Overall, I believe that this paper is unsuitable for EJCP.

Pierre Perruchet.

Manuscript: The neurons in the brain cannot implement symbolic systems.
Author: Harpaz.
Reference: ECP 39.97
Referee: Luis Jimenez
General Recommendation: Resubmit/not suitable for EJCP

The central thesis of this paper is that, given the stochastic nature of connections of individual neurons, it is not possible for the brain to implement symbolic systems. The paper begins with a very brief description of the essential features of symbol systems, then includes a description of the main features of neurons in the brain, with special emphasis on their pattern of connectivity, and finally proceed to the discussion of its main thesis, namely that the symbol systems cannot be implemented through such kind of hardware. The rest of the paper is mostly a restatement of this thesis against several counter-arguments.


Although I am sympathetic with some of the arguments defended along the paper, i'M afraid that my general appraisal can not be positive, and that I can not recommend publication of the manuscript as it stands now. Maybe a substantial revision of the paper could be considered as a resubmission, but it would require a change in the focus of the article, and specially more convincing discussion of the its central thesis. This general appraisal is based on three converging reasons that are discussed below.

First, my reading of the paper has been hindered by what I construe as a problem of focus and style. The author adopts a polemicist style that struck me as inappropriate, mainly because he does not contend with other papers addressing the same topic at a similar depth, but only with the content of some textbooks that, of course, can not avoid to be limited in scope and relatively simplified. Although this kind of provocative style can sometimes be considered as healthy, I would have liked to find (more?) references to the current discussion between defenders of the classical framework and proposers of non-symbolic alternatives. On the other hand, the problem of focus arises at the very description of what a symbolic system is. Here, I simply fail to follow the author in his description of the description of the symbolic framework: I don't know why the two requirements that he points out in p. 5 are the "essential" features of symbolic systems and why the whole discussion of the paper should be based precisely on these two features. The author may be right, but my understanding of his points would have been largely benefited from a thorough review of the literature from which the author has inferred such conclusions.

Second, and besides the problems of style and focus, the main shortcoming that I find in the paper is that it does not present convincing evidence to persuade the reader about its main thesis: that neurons in the brain cannot implement symbolic systems. OK, he convinces me that it is difficult to do so, but I was already persuaded about that before reading the text. In my view, then, what the paper fails to do is to demonstrate that it is not possible, EVEN IN PRINCIPLE, for a brain made up of neurons to implement a symbolic system. The discussion in section 5 is an attempt to do so, but I think that it is not a successful one. My final impression is that, although the original pattern of connectivity among single neurons is stochastic, some learned patterns of connectivity over groups of neurons could present enough systematicity to be considered as symbolic. Paragraph #4 in p.12 actually suggests this possibility, but it is discarded too soon, in my opinion, based on the absence of a learning supervisor. I don't think that such a supervisor would always be necessary for learning, and I could imagine, at least in principle, a system that develops a symbolic structure out of non-symbolic, stochastic connectivity. Anyway, my purpose is not so much to demonstrate that the thesis of this paper is wrong, as to show that it has not been satisfactory demonstrated.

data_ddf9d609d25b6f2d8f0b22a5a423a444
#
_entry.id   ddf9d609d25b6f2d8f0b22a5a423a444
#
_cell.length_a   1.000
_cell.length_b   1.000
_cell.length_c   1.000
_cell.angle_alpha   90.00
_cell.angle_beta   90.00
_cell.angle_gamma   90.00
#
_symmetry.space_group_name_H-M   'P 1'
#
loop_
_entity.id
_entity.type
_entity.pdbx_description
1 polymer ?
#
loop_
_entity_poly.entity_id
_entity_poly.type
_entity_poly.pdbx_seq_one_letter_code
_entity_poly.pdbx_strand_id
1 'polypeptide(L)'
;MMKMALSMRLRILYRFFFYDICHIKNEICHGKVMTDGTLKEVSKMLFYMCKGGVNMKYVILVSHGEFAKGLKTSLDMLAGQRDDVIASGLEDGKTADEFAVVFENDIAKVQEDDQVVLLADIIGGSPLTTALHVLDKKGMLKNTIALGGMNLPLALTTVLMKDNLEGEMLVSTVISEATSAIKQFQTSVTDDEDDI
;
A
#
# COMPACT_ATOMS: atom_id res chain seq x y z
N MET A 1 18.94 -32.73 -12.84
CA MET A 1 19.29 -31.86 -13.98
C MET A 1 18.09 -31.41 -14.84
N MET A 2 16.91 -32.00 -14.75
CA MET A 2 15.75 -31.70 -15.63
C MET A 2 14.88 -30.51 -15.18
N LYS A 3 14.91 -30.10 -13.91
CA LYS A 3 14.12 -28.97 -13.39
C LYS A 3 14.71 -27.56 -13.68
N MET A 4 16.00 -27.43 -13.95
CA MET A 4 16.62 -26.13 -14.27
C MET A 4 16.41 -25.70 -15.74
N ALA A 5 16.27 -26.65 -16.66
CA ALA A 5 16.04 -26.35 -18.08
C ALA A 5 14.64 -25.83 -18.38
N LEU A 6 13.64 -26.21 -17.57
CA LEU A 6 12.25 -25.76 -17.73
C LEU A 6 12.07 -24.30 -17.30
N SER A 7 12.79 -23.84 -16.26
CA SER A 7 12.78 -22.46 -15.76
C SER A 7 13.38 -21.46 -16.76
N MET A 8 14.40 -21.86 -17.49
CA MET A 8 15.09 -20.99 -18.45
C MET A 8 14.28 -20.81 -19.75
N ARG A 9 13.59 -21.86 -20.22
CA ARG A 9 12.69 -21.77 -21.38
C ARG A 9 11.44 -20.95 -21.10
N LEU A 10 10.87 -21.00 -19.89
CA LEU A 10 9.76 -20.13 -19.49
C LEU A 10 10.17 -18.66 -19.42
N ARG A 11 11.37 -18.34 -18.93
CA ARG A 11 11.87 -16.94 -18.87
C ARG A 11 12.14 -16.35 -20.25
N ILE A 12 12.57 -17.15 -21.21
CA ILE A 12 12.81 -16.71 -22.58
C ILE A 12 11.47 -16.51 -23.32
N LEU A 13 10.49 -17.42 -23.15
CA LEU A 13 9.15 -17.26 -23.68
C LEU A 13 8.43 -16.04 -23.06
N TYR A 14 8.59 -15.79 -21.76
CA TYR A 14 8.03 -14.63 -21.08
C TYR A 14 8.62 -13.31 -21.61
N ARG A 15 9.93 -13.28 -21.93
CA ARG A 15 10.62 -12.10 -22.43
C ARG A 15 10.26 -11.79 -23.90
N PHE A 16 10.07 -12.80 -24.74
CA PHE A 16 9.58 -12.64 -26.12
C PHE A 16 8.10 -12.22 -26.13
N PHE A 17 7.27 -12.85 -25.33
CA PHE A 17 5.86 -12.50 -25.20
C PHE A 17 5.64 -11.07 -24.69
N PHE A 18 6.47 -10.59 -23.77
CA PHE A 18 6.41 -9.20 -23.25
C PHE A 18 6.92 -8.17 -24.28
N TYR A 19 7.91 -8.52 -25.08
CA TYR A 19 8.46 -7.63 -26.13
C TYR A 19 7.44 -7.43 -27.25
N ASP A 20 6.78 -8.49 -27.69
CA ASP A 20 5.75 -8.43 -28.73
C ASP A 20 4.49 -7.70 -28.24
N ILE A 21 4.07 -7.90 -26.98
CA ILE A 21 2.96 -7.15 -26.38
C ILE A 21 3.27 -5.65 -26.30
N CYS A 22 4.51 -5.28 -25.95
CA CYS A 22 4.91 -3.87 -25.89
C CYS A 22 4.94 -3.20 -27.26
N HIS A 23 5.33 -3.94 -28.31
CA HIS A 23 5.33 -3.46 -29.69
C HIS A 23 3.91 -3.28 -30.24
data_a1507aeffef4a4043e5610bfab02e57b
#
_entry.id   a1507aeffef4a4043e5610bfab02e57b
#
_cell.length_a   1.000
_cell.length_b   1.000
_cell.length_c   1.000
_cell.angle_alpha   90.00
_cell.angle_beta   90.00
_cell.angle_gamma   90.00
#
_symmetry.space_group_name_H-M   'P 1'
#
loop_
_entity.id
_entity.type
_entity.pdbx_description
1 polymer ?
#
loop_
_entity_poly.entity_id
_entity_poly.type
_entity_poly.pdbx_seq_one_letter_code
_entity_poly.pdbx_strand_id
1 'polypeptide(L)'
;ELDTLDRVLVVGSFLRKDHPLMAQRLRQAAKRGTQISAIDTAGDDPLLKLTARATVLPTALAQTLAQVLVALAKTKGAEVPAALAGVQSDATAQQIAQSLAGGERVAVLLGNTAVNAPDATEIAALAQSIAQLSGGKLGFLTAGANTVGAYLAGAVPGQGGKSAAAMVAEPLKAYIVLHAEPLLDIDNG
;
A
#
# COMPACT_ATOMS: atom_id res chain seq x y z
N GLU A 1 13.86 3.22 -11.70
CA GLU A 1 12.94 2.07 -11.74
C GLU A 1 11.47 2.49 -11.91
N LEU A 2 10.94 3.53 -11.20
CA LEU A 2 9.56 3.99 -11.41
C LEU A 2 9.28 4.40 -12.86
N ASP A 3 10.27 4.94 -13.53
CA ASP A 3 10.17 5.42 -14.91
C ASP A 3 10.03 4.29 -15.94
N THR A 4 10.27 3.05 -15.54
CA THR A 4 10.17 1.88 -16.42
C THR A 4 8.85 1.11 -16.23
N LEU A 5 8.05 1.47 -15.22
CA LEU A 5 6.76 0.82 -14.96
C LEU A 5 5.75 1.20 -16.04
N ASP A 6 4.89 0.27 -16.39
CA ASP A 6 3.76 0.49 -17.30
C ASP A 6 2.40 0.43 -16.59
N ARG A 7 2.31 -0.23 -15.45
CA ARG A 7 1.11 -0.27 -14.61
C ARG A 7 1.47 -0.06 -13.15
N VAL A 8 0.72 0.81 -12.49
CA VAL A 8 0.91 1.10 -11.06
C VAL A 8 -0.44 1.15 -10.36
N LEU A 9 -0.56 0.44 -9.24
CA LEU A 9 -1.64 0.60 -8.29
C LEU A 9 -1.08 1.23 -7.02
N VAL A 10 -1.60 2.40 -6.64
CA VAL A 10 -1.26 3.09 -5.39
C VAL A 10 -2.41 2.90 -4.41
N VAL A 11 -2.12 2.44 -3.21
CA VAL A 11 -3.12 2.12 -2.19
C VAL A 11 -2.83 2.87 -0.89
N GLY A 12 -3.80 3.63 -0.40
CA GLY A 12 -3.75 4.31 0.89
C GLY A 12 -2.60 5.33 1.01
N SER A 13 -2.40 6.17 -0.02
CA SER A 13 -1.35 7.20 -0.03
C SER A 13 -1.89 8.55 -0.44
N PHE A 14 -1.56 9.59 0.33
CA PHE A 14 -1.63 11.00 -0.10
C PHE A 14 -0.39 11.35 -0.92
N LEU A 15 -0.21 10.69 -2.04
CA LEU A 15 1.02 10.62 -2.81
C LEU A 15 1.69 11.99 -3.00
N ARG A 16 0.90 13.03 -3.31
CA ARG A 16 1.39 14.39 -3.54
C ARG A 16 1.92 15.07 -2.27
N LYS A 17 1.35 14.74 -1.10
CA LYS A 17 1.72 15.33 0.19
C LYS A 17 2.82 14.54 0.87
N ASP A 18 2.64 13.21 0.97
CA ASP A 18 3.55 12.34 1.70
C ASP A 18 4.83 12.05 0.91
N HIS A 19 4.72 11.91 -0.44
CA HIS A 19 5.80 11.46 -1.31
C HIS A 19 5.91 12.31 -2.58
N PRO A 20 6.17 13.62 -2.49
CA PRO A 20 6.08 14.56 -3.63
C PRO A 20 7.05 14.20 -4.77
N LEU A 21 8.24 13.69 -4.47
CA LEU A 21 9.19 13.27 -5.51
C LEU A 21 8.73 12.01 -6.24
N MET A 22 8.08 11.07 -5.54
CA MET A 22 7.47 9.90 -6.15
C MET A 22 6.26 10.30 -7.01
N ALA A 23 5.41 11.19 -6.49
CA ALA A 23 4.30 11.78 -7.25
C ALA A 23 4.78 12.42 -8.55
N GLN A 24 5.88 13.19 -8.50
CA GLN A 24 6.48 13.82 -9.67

Finally, there is also a third reason that I envision as a real threat for the conceptual nucleus of the paper. As the author has accurately pointed out by way of counter-argument, the fact that people can handle symbols is enough to demonstrate that the thesis of the paper MUST be wrong. So to be entirely consistent, the author should state one of the following three claims: (1) people cannot handle symbols, despite the fact that they appear to do so; (2) the brain does not manage symbols, but there is some other structure, outside the brain, which does that;(3)some part of the brain does manage symbols, but it is not the part that is made up of neurons. All these alternatives seems equally unlikely, so that I would prefer to stick at the position that it is the brain made up of neurons which can, somehow, implement a symbolic system, although we currently are unable to know how. I don't want to be harsh, but I think that the alternatives proposed by the author are simply pointless, and that they do not worth serious consideration.


The paper does not reach the requirements to be considered for publication in EJCP. The issue is relevant enough to deserve discussion in a journal like this, but the paper fails to present a complete description of the relevant framework in which such a discussion should take place, and the arguments presented do not succeed in sustaining the thesis of its author. resubmission could be considered if the author is prepared to face those two challenges.

Signed: Luis Jimenez